Methodist preaching is Arminian

A while back, I started a series of short posts on the nature of Methodist preaching.

My intention was to describe Methodist preaching as orthodox, evangelical, Arminian, and Spirit-filled. Part way through these four short posts, I dropped the ball, so here I am picking it back up again. I’d invite you go back an read those posts about the orthodox and evangelical implications of our preaching as they lay the groundwork for this post.

The third marker of distinctly Methodist preaching is rooted in the theology of Jacob Arminius, a 16th century Dutch theologian who greatly influenced John Wesley. Arminius was a Reformed theologian who came to disagree with some of the tenants of the Calvinism of his day. (W. Stephen Gunter’s Arminius and His Declaration of Sentiments is a brief but thorough introduction to Arminius, his times, and his key theological arguments with Dutch Calvinism.)

In following Arminius, Wesley would later write that Methodism is a “hair’s breadth” from Calvinism, but that tiny width has had serious implications for our preaching as Methodists. Wesleyan Methodism agrees with traditional Calvinism that human beings are incapable of willing or doing good, unless the grace of God intervenes and enables us to do so.

A Calvinist of Arminius’ day would say that the saving grace of God is completely irresistible. Once God has determined to save us, there is no room for us to resist. Along side this belief is the doctrine of predestination that says God has determined before the creation of the world who he would save and who he would not save. As such, the atonement of Jesus Christ on the cross was not for everyone, but only those who God had predestined to salvation.

Arminius and Methodists teach that Jesus Christ did indeed die for everyone, not just a predestined elect. We teach that God has determined since before creation that all who believe in Jesus Christ will be saved. The means of salvation was predetermined not the identity of the saved. Grace, consequently, is offered freely to all. We teach that while this grace is necessary for our salvation, God permits us to resist or reject it, and although nothing the devil does can pry us from the hand of God once we are justified, we can ourselves backslide in our faith and fall again into a state of unrighteousness.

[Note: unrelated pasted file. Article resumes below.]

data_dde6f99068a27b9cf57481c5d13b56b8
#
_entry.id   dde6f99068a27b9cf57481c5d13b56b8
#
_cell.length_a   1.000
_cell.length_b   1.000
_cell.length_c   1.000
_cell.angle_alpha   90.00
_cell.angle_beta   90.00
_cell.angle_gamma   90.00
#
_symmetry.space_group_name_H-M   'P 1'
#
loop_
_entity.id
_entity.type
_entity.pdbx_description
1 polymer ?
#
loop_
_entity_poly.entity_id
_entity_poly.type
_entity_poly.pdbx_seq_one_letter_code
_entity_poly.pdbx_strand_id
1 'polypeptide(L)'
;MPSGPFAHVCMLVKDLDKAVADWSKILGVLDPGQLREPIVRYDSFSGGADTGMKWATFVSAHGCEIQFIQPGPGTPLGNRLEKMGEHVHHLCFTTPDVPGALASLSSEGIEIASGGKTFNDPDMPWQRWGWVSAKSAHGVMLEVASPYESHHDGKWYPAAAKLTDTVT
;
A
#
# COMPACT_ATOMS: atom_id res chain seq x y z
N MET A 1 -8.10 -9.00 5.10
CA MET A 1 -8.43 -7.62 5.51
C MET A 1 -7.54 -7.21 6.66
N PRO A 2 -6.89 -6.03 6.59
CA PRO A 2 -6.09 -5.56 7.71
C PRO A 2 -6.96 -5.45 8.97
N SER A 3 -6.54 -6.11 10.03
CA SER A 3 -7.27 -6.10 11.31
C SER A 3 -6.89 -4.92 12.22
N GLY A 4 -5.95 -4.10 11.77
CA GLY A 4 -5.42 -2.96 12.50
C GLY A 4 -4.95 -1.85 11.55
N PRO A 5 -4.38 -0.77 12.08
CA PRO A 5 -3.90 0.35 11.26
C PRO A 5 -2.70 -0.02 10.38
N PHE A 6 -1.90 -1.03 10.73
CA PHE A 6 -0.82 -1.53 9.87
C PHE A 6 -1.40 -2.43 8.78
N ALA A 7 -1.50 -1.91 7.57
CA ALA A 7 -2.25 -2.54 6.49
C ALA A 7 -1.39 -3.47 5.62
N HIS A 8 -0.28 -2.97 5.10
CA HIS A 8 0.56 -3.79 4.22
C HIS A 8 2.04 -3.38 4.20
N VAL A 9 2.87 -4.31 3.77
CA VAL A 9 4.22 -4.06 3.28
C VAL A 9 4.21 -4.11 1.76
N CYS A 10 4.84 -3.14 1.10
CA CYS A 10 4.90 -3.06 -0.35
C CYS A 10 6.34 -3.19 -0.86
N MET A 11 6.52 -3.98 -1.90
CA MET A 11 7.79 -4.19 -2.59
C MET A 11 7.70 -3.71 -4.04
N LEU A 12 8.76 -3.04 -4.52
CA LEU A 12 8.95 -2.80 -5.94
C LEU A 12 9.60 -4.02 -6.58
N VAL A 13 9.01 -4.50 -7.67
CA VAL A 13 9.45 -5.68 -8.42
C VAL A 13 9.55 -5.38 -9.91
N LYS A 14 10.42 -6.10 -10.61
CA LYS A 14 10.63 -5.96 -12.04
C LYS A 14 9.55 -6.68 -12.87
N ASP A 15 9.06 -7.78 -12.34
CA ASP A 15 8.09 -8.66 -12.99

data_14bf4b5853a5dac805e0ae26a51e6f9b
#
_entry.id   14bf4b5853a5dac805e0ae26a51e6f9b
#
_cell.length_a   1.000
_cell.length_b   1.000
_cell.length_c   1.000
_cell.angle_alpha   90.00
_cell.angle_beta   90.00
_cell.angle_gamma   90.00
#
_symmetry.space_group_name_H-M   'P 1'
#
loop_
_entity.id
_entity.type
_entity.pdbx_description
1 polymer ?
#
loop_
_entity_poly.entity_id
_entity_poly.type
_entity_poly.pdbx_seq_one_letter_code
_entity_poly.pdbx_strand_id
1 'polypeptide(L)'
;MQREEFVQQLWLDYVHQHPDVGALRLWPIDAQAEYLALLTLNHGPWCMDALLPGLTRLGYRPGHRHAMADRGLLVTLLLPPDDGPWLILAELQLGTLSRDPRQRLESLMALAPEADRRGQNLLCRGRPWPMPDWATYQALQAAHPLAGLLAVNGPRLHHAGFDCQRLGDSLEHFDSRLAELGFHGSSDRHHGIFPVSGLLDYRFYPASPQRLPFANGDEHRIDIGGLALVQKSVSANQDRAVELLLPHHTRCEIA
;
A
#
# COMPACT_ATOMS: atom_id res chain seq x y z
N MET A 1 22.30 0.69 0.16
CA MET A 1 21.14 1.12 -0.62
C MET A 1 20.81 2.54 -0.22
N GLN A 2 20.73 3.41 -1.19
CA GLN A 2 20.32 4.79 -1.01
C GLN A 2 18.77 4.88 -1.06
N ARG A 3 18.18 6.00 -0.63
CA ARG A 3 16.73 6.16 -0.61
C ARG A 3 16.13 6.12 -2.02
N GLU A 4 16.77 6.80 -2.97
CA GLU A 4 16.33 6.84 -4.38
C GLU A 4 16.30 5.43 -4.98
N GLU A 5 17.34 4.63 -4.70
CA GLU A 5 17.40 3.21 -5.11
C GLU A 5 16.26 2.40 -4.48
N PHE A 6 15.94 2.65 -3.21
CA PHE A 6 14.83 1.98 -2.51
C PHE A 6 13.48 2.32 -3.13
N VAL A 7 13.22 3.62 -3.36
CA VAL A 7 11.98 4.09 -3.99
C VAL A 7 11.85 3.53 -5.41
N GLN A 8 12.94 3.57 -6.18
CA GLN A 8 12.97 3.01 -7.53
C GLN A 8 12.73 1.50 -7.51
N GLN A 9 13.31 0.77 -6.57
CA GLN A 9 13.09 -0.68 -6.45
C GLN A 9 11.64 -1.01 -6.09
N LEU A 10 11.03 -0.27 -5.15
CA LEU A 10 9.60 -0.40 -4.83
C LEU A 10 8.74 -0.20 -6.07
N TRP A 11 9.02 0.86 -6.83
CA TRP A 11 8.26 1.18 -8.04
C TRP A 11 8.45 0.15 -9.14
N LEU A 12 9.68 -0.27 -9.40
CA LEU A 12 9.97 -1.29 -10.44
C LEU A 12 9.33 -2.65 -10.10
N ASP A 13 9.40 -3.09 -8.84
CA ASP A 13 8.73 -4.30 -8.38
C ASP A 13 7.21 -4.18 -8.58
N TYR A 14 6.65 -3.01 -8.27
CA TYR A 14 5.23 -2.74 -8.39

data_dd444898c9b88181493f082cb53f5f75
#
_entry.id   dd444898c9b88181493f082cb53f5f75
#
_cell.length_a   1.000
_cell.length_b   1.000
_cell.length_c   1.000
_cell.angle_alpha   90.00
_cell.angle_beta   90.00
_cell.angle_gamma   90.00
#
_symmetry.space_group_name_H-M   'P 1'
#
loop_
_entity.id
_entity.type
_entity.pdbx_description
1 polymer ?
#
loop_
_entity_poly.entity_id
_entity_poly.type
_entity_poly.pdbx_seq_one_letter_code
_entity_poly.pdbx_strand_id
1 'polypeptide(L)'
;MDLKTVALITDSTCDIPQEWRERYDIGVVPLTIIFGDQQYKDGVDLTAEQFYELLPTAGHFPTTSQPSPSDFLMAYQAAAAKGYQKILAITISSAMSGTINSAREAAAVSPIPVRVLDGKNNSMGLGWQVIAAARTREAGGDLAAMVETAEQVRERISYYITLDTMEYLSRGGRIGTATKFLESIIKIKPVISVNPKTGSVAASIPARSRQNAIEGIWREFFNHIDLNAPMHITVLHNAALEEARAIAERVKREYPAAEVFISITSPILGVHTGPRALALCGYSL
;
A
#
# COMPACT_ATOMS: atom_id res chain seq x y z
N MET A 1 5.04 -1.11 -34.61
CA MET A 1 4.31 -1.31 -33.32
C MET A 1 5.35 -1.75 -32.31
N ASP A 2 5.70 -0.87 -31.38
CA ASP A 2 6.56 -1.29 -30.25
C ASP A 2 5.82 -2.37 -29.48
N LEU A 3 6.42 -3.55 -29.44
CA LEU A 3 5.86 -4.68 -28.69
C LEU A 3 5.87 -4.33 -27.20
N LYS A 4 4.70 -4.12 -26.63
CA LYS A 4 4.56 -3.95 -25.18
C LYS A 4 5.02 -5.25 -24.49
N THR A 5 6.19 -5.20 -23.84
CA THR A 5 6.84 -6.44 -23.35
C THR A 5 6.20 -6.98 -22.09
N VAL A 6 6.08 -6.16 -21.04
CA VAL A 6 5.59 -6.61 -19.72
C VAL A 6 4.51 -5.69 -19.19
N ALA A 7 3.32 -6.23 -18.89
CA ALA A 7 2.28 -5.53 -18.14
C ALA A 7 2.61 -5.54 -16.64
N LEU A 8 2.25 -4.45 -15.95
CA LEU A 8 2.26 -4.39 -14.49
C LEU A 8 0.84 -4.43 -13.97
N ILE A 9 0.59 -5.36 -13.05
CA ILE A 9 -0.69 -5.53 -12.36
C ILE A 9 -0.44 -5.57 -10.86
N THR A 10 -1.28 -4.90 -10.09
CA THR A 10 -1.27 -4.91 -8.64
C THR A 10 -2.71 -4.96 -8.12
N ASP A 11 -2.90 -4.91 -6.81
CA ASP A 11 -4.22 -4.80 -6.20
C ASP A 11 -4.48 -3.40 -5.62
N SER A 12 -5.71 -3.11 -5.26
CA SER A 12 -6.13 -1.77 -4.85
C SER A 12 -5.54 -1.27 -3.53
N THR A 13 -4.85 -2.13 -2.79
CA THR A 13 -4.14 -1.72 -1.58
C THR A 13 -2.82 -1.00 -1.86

Much more can be said than these short paragraphs can convey, but some of the implications of this Arminian preaching are as follows.

First, we do not preach the doctrine of “once saved, always saved.” While we do believe in the necessity of conversion and justification by faith in Jesus Christ, we believe it is possible to reject even our salvation. We should be mindful that some of the “best Christians” may be the ones most in need of conversion, and we should always urge people to continue to work out their salvation, never resting on that time long ago when they gave their lives to Christ.

Second, we should never cease to carry the gospel to those who have not heard it. Everyone needs to be saved and everyone can be saved. The church is not for the “frozen chosen” but for everyone, and so Methodist preaching should be aggressively bent toward evangelism and calling sinners to turn to God and believe the good news. God does all the work in salvation. It is by his grace alone that we are saved, but he has called and appointed us to be his witnesses and bearers of that gospel, not merely to a small elite, but to every soul we can possibly reach.

Finally, we should be wary of the impulse to pick quarrels with our theological cousins in Calvinism. Evangelicals have often fallen into disagreement over the same doctrines that caused so much stir in the days of Arminius, but we would be better served to follow the example of John Wesley, who disagreed quite sharply with George Whitefield on the very doctrines discussed in this post. Despite this disagreement, Wesley viewed him as a valuable co-worker in the gospel and preached at Whitefield’s funeral.

Long before Whitefield and Wesley, Arminius ably defended a grace-filled evangelical faith. In addition to the points above, he was challenged by his contemporaries on the nature of sanctification. While many of his colleagues argued strongly that it is not possible for any human being to attain spiritual perfection in this life, Arminius wrote that there was no reason to believe that Holy Spirit was incapable of doing such work in us, even if we must honestly claim we do not know anyone who has been blessed to attain it. In my fourth post in this series, we will see how Wesley went farther than Arminius was willing to go, leading to our fourth Methodist distinctive in preaching: Spirit-filled.


4 thoughts on “Methodist preaching is Arminian

  1. The difficulty for the would-be Christian is a mind and heart so vitiated by sin nature that no freedom of will exists to make the kind of decision Methodism seems to require. Invariably, the Methodist preacher hurries on to proffer sanctification alongside salvation, and in doing so the preacher doubles the predicament of the would-be Christian. The drowning man may hear shouted instructions to swim for his life but can’t apply the forensics in his weakened and panicked condition.

    1. I agree that offering sanctification prior to justification is likely going to muddle things terribly. Finding the right balance is something I struggle with a lot in my preaching. I struggle on both sides. When am I neglecting sanctification too much? When am I running too fast to it?

  2. One other comment I have is that Methodist preaching (especially of the fervid kind) excites the folk who must distinguish between who’s “got it” and who doesn’t. The Holy Club forms. I wish the accent would fall on the faithfulness of Christ alone for our salvation (and the supervening of the Spirit for our sanctification).

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